For Good Friday, I was lucky enough to find a parish that offered Confession for two hours before noon.
The church was barren, save for an empty wooden cross crowned with a ring of thorns. I wanted to kiss the cross as I waited for confession, but it was in the sanctuary so I could not.
This church had also removed all the kneelers which I thought was interesting. I didn't mind kneeling on the floor and thought it was a good idea that we could now offer up this slight mortification in union with Christ.
All the fonts were either empty of draped in purple. It almost felt wrong that the sunlight poured in through the gorgeous stained glass windows. Did nature somehow forget that Jesus was suffering death? Did the sun forget that we were to remember His Passion today?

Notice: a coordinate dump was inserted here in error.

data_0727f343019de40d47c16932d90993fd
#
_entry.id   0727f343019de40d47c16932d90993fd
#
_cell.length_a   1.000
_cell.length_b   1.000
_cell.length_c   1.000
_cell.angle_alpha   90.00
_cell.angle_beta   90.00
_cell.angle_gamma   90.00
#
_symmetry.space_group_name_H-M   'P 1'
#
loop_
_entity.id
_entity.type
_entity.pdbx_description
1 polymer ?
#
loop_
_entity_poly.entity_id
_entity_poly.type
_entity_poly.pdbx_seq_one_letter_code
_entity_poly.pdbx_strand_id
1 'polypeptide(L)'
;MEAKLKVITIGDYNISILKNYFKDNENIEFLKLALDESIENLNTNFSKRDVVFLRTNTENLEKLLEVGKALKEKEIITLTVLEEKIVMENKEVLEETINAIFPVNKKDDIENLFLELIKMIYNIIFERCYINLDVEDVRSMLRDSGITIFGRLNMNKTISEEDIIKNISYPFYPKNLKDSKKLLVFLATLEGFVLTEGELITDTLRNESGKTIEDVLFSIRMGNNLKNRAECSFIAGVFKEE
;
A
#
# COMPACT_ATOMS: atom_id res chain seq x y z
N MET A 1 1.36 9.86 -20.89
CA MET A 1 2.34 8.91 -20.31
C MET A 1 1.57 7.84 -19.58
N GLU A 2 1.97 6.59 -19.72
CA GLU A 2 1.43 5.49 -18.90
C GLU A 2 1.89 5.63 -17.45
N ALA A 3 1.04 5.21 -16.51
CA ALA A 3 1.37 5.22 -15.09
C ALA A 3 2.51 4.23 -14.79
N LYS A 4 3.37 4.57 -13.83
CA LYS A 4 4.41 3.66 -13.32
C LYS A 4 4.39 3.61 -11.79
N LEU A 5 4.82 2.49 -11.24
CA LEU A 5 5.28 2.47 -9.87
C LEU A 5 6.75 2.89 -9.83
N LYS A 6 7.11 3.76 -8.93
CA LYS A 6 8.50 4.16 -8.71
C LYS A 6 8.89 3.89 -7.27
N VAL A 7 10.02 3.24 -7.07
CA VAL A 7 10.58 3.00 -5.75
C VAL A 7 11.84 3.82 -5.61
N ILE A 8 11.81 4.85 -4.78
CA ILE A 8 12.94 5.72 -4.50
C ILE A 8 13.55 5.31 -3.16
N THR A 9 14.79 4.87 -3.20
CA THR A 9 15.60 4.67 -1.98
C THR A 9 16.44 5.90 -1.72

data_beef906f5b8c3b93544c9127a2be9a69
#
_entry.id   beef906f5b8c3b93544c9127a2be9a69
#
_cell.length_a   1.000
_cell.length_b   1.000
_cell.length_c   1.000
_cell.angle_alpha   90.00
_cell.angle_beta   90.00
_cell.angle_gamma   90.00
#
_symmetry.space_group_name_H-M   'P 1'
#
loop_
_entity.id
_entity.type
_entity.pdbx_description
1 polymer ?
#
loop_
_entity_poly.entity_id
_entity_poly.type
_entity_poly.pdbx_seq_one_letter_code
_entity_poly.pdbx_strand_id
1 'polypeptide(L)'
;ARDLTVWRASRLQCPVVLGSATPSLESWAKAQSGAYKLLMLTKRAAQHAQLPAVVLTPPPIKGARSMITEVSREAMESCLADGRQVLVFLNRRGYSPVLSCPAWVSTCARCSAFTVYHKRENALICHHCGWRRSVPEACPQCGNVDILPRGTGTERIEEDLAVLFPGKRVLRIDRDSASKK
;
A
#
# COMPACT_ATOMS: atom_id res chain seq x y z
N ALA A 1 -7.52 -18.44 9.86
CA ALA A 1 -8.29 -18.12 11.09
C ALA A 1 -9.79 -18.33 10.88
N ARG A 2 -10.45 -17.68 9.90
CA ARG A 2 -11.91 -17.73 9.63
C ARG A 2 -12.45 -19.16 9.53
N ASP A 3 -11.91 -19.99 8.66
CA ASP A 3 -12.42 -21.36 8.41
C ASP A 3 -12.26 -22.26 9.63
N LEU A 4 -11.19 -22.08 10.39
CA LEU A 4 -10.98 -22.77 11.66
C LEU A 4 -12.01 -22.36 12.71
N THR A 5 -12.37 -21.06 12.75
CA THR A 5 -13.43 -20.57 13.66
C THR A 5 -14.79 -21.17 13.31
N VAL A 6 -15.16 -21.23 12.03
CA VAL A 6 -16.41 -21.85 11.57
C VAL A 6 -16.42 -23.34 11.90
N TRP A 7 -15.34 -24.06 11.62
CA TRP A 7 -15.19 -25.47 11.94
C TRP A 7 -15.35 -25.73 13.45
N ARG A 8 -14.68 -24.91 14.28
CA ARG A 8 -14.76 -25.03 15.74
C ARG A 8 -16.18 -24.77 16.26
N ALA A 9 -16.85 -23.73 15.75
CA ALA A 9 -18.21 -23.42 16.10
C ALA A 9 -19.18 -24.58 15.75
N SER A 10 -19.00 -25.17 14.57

No - nature didn't forget. That same sun shone down upon Christ as He followed the Via Dolorosa. That burning sun tried so hard to light His way... to warm His Body that must've been shivering dreadfully for lack of Blood. It poured its rays of warmth over Our Lady to offer her even the simplest of condolences. It offered itself to the people - the same people who angrily kicked, spit upon and mocked the Savior. If the sun could think, would it have let loose torrential solar flares in an effort to enlighten these ignorant people that they were cruelly murdering the innocent and mighty Hand of Creation? Would it have spun faster to strengthen its gravitational pull in order to pull its God closer to itself in a protective embrace?